Turfgrass and Lawn Management
Turfgrass has been a mainstay of the U.S. urban environment since the mid-20th century, during which large tracts of land were developed to accommodate growing urban populations. Today, turfgrass comprises more than 60,000 square miles of the contiguous United States.
Mississippi has over 2.5 million acres of maintained turf. The largest single component is over 2 million acres of roadside right-of-way.
The second largest component, and the one requiring a majority of inputs, is that of home lawns. Almost 300,000 acres of turfgrass surround Mississippi’s 750,000 homes and residences.
There are over 150 golf courses, over 2,000 athletic fields, and numerous acres of turf surrounding schools, places of worship, and commercial sites.
Benefits of turf are well documented and include: recreational health, erosion control, increased water infiltration, reduced nutrient leaching, aesthetics, carbon sequestration, and mediation of the ‘heat-island’ effect. Yet, the ecological impact of turf is often questioned, due in part to nutrient and water requirements as well as its often unsustainable monoculture cultivation. It is important that homeowners and turfgrass managers follow best management practices that minimize their environmental impact. Proper turf species and variety selection is key.
Many gardeners enjoy maintaining a quality turf. Others despise lawn work and demand a low-maintenance turfgrass. Still others are confused about how to keep a lawn green. You don’t have to be an expert to have a quality lawn; neither do you have to spend all your leisure time working on it. By learning a few basic facts about turfgrass, you can have the best lawn on the block. Also, you can choose a turfgrass to suit the time and money you have for maintenance.
See MSU Extension Publication 1322 Establish and Manage Your Home Lawn to find information about diseases, fertilizing, insect control, planting, selection of grasses, weed control, and other related turf and lawn management materials.
For up to date research results and timely communication about upcoming events, visit our blog site.
The MSU turf team supports numerous statewide stakeholders, including: golf-course superintendents, sports turf managers, sod producers, landscape managers, and homeowners.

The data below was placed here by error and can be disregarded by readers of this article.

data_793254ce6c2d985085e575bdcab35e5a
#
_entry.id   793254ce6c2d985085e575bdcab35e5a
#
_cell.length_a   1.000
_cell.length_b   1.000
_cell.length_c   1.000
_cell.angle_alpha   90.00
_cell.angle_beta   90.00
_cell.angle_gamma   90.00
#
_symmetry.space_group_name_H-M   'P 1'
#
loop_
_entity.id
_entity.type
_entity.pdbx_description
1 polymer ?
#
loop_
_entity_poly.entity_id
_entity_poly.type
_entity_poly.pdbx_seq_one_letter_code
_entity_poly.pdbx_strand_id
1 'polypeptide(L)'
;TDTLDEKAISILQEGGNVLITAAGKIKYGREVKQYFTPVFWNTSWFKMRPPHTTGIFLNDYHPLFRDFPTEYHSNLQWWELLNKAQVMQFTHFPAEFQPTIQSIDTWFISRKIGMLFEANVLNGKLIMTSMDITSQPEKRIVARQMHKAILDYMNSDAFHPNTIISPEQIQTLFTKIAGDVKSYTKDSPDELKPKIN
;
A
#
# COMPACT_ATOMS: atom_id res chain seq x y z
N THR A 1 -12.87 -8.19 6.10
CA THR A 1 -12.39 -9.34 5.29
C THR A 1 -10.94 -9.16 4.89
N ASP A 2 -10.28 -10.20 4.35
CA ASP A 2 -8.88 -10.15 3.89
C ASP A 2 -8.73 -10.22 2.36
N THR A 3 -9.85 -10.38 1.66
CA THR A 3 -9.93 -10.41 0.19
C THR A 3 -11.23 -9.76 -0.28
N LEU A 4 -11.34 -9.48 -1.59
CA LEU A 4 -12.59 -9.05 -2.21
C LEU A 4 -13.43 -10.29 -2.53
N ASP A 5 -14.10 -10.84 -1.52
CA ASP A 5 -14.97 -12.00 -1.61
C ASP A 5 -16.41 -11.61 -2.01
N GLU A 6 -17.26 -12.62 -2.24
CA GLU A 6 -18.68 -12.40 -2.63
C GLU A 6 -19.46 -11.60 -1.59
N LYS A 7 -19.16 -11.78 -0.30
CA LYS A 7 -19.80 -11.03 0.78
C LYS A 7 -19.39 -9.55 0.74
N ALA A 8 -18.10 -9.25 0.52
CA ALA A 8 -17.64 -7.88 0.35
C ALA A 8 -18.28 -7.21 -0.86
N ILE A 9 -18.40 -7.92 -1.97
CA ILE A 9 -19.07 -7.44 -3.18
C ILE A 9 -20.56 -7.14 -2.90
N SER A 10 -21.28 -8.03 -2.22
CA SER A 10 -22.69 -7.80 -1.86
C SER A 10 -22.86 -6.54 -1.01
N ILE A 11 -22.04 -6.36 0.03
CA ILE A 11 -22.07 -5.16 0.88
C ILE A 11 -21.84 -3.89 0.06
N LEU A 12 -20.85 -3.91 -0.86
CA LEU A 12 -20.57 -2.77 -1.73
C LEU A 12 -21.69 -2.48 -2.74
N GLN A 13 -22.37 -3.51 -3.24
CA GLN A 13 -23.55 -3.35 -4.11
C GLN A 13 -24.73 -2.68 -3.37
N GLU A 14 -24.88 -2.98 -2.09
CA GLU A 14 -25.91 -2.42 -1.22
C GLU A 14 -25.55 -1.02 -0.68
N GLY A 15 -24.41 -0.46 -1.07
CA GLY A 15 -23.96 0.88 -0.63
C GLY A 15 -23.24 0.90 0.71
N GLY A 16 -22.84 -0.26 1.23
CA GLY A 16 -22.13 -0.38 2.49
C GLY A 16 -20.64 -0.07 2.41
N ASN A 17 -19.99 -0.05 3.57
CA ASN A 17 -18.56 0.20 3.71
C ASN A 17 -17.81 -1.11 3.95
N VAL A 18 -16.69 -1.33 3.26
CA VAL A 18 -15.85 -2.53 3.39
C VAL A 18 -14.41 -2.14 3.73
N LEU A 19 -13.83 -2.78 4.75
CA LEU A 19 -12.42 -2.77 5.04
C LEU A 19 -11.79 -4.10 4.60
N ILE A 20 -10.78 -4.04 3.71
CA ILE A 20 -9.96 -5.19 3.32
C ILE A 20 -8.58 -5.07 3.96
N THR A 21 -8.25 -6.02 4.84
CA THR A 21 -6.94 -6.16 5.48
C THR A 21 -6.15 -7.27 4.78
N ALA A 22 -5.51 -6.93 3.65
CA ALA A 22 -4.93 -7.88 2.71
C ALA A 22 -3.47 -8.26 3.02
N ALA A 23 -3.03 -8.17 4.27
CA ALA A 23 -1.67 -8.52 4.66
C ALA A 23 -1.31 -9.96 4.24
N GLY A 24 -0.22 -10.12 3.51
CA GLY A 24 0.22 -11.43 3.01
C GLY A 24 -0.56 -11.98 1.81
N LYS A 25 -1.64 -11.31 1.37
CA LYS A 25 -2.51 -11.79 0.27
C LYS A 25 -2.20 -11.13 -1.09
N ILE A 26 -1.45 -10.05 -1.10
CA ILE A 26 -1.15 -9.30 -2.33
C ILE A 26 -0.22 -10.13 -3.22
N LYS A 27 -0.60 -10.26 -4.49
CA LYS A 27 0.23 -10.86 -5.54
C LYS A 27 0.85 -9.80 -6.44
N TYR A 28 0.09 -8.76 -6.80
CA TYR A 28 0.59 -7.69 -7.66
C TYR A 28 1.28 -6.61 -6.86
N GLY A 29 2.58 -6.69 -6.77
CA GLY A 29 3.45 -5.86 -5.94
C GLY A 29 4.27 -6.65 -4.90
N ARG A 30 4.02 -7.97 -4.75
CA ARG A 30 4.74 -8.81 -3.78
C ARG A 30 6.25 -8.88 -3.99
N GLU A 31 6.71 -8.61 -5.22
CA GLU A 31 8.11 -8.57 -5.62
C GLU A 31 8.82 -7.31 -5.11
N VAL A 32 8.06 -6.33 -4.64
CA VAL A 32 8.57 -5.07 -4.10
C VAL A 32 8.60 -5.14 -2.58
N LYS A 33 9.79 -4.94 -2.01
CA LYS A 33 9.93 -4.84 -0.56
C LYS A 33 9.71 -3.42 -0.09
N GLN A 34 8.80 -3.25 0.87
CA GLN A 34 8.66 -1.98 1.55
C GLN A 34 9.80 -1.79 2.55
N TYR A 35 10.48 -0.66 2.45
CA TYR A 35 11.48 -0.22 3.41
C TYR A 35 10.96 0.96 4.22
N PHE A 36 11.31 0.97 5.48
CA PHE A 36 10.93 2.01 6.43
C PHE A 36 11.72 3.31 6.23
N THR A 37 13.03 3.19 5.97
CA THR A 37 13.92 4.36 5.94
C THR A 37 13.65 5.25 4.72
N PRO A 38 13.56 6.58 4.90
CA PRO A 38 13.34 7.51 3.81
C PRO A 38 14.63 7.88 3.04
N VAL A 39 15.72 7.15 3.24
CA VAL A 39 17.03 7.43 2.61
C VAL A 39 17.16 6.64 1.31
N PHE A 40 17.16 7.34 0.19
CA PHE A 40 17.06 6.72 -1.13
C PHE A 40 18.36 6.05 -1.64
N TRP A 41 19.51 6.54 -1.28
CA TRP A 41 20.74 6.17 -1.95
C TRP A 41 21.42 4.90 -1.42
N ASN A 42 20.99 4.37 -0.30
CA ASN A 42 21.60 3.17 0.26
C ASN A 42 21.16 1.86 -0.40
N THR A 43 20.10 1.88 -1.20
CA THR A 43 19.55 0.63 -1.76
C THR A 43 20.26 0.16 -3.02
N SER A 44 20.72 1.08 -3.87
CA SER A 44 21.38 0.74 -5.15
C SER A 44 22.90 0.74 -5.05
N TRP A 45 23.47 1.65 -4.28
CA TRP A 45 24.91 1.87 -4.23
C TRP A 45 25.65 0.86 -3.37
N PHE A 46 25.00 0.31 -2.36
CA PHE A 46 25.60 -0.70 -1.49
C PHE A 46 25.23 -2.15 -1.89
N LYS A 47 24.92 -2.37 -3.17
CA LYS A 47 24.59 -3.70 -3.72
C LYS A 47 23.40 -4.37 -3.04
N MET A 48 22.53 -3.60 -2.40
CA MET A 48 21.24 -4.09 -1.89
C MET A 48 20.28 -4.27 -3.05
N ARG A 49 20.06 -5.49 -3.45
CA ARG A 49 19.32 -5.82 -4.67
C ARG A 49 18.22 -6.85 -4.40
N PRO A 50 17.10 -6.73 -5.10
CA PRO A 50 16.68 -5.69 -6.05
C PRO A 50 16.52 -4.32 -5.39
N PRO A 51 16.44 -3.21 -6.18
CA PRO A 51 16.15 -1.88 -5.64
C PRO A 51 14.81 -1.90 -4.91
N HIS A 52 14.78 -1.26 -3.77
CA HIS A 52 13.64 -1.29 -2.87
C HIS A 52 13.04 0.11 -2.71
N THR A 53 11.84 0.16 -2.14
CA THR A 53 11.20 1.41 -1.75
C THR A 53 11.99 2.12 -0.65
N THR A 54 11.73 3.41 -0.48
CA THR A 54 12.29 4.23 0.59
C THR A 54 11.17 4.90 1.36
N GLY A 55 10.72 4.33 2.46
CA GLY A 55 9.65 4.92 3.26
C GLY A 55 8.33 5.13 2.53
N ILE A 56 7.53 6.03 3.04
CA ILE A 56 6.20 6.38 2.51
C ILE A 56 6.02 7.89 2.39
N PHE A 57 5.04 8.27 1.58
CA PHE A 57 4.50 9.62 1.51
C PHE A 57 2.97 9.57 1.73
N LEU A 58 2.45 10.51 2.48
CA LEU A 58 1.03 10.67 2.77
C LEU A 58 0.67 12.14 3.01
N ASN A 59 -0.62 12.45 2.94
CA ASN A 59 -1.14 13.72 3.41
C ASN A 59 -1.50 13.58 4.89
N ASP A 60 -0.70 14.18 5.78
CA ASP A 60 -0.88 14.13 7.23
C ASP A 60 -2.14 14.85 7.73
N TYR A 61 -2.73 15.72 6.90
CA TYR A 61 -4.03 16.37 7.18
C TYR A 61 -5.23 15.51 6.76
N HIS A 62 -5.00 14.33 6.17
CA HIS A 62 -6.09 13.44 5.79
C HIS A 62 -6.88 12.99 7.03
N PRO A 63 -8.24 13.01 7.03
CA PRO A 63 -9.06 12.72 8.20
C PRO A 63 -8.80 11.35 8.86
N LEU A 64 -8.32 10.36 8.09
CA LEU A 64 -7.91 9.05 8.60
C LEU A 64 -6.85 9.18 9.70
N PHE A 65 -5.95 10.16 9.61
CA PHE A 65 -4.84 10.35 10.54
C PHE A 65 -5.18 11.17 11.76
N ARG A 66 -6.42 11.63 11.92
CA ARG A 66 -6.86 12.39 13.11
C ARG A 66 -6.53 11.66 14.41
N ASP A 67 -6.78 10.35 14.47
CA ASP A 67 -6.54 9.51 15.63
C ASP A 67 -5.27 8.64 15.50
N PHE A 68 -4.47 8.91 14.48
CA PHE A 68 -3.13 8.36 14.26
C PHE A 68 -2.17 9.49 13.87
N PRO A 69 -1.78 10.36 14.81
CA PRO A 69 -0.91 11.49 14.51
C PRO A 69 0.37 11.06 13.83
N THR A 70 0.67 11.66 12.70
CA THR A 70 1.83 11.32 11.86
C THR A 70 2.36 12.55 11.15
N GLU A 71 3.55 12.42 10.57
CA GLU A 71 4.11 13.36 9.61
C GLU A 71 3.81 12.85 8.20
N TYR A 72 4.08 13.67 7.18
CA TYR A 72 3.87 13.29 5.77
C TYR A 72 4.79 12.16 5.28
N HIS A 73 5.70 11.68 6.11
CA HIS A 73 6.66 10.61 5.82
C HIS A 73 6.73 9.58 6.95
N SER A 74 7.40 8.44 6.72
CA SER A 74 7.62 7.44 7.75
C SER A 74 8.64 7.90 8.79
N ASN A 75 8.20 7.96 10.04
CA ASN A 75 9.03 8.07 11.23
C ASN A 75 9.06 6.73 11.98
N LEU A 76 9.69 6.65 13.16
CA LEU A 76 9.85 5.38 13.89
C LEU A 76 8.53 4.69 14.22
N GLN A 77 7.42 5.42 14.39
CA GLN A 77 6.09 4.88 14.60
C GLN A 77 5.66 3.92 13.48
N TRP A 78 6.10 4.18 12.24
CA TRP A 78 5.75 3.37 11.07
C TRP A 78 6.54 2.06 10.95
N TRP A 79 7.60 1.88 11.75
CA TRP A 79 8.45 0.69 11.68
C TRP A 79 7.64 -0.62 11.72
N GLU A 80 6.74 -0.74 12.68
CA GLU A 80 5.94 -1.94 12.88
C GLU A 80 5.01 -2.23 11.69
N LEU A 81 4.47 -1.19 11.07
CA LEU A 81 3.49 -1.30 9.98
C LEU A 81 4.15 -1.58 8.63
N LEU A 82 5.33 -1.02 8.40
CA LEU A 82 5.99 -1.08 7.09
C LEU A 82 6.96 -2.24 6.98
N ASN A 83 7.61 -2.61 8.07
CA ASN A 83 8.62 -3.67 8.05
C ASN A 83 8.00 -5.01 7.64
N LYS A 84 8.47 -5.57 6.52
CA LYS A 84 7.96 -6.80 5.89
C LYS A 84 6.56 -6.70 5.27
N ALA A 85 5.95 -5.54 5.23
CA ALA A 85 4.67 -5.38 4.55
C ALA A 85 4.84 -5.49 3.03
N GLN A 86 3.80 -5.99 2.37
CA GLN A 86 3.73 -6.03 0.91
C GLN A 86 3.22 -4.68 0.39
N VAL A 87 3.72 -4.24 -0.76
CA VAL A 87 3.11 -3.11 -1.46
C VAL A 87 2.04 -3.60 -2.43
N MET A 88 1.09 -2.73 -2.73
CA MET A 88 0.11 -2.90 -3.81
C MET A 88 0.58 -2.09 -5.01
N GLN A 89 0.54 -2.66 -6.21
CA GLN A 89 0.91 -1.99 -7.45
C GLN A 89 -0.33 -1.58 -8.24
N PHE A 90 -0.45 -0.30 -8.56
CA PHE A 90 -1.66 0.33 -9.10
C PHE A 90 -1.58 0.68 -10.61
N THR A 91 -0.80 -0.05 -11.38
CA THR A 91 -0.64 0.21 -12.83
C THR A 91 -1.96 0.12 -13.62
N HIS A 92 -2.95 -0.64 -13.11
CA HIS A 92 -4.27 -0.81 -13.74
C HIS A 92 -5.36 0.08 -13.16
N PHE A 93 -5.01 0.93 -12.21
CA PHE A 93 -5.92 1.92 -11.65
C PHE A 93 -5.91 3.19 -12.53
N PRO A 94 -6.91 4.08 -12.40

Frequently Asked Questions
- Which grass should I plant?
- What is that plastic looking stuff on my greens?
- How do I control weeds in the lawn?
- How often should I mow?
- Why won't grass grow on the crown of my football field?
- Is there money to be made in growing sod?
- What does "aerate" mean?
- What does topdress mean and why is it done?
- When should turfgrass be watered?
- Should I remove clippings?
- When should I dethatch my grass?
- Why is my grass thinning out?
- How do I control weeds?
A late September event at Mississippi State University testing grounds highlighted the significant attention turfgrass receives at the state’s leading research institution. At the 2021 Turfgrass Research Field Day held at the MSU R.R. Foil Plant Science Research Center, participants got to examine new turfgrass varieties in development, look at the performance of several selections in a side-by-side variety trial and examine the results of weed control tests.
Autumn is officially here! It’s not hard to love this time of year. Temperatures are cooling, leaves are changing, and there will be more branches than foliage soon. It’s hard not to love this time of year! As we close out this calendar year, it’s easy to convince yourself there’s not much to do in the yard. Take a break, but also take time to check off these tasks
Lawn burweed is something we all dread having in our yards during warmer months. This weed starts growing in the fall, but doesn’t become a nuisance until it’s fully matured in the spring. When temperatures rise, these weeds form prickly spines, or “stickers,” which they are more commonly known as.
Fire ants are the most common pests of home lawns, but homeowners can manage them with the right approach, and spring is the perfect time to begin the process.
If you’ve noticed irregular, snake-like raised ridges throughout your lawn, Eastern moles have most likely found themselves at home. They are known for building a network of tunnels underground, and typically spend 90 percent of their lives there.